The “face of Game Day and Event Management” and a “role model, mentor, and friend” were the respective recipients of the 2014 Student Employee and Work-Study Supervisor of the Year awards, respectively, at the Student Employment Awards Luncheon April 17.
Senior management major Brandon Jacobs and Interlibrary Loan Librarian Kimberley Fenton were selected by two separate panels of judges.
Jacobs, nominated for the award by Jeff Bray, associate director of athletics, has worked in Game Day and Event Management for four years.
“You think when you go to a sporting event on the Keuka College campus, it just happens—but it only happens because of Brandon,” said Bray, who sees the Walworth resident as a co-worker.
As the student supervisor for Game Day and Event Management, Jacobs’ role is “absolutely critical” to the success of hosting home sporting events.
“Over the past year, Brandon has become the ‘face’ of our game management staff,” said Bray. “Referees, visiting coaches, and our own coaching staff know he is someone they can count on and is the ‘go-to’ person.”
Jacobs is responsible for the organization and set-up for more than 70 home sporting events—including equipment, sound systems, scoreboards, visiting locker rooms, and game officials.
“In doing so, it has been assumed by many that he is member of our professional staff; not a student employee,” said Bray. “When those individuals comment on a job well done, they are shocked to learn that he is a student. Brandon has aspirations of becoming a college athletics director and has really taken stock in his opportunity as a work study student.”
The other student nominees were Lee Bottoni, Kayla Garrow, Karina Cochran, Kelsey Morgan, Brianna Long, and Megan Barney.
“Recognizing our work-study students is important, and this is an opportunity to honor the best of the best of our student workers,” said Sally Daggett, human resources manager. “I am proud of the work all of our 442 students, who perform 870 jobs for an average of six hours a week. If we were to hire full-time employees to do the work they do, we would need 103 more full-time employees. So, Keuka College students do a massive amount of work.”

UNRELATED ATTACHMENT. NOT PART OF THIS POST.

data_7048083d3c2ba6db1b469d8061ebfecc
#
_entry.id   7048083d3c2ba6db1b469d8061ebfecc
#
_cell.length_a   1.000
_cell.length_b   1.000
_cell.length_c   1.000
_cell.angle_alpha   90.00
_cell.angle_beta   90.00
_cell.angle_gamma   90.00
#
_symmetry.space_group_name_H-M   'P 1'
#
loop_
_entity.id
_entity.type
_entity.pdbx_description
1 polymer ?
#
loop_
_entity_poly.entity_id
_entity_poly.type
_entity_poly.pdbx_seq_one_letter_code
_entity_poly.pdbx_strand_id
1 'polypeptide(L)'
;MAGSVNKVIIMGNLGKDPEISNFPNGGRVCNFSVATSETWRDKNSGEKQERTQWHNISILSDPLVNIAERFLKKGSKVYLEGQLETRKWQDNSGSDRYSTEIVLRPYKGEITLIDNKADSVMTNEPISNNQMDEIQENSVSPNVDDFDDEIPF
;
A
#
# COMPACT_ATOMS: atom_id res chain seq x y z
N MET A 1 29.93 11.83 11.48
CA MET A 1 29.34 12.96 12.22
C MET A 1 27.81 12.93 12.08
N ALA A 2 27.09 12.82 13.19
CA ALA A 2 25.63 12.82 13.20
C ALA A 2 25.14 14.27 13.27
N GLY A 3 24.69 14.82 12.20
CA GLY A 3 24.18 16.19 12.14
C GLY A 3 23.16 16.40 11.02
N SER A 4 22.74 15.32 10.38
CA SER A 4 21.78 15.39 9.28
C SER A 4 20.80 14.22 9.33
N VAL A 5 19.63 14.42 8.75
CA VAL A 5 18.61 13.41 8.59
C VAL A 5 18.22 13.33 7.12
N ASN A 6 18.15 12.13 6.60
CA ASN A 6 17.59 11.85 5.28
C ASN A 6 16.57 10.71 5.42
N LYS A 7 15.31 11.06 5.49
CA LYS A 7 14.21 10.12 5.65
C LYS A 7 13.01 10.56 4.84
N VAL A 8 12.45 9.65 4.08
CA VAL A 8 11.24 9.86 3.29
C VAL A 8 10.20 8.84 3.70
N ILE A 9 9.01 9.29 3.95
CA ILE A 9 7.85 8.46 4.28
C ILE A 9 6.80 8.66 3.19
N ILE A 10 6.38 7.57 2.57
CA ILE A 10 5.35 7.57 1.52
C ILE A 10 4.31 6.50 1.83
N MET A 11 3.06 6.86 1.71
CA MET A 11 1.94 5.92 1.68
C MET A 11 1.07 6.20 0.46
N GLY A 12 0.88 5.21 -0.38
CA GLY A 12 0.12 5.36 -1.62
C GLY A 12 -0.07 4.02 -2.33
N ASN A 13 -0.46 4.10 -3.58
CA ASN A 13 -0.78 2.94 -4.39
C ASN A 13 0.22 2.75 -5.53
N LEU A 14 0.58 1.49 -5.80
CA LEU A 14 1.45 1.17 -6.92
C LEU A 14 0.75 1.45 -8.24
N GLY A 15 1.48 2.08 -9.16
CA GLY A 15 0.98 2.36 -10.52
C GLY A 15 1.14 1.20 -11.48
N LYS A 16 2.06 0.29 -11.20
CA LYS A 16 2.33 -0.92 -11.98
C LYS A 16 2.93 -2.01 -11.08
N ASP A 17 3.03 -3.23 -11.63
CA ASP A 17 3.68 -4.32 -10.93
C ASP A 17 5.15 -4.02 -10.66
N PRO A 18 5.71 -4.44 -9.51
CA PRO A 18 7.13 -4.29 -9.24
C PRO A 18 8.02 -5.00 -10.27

Fenton was one of five work-study supervisors nominated for the award. She was nominated by occupational science majors Alysa Halsey and Faith Garlington.
Both were nervous about finding a work study position when they arrived as freshmen on campus, but since then, Halsey and Garlington believe Fenton has welcomed and included them in many library related tasks.
“Ms. Fenton has steered me toward success in any activity that I do,” said Halsey, an occupational science major from Pulaski. “She gives me freedom and allows me to feel independent by figuring out problems on my own, but reminds me she will always be there to answer any questions I have.”
That freedom and independence includes creating display case designs for patrons of the library to view.
“Ms. Fenton usually just lets me do whatever inspires me about the particular topic that is being displayed at the time,” said Halsey. “I use my imagination for the appearance, and my knowledge for the information that is being displayed. She provides me with the responsibility of creating displays, but I know that if I need advice or help I can always go to her for guidance.”
Garlington, who also assists in creating displays, agrees.
“I have also used my academic background in the creation of specialty displays for different disease awareness months,” said Garlington. “As an occupational science major, I have learned about many disorders which have ‘awareness months’ and I am often recruited to come up with display ideas. When I achieve these special goals, the other librarians also support me. They notice a particularly job well done and offer support in any task with which I may struggle.”
Halsey says Fenton creates a “quality and challenging environment by pushing me to work for the things I don’t believe that I can accomplish. She exemplifies the characteristics of a leader and a role model while helping me achieve the goals and dreams that would otherwise be out of reach.”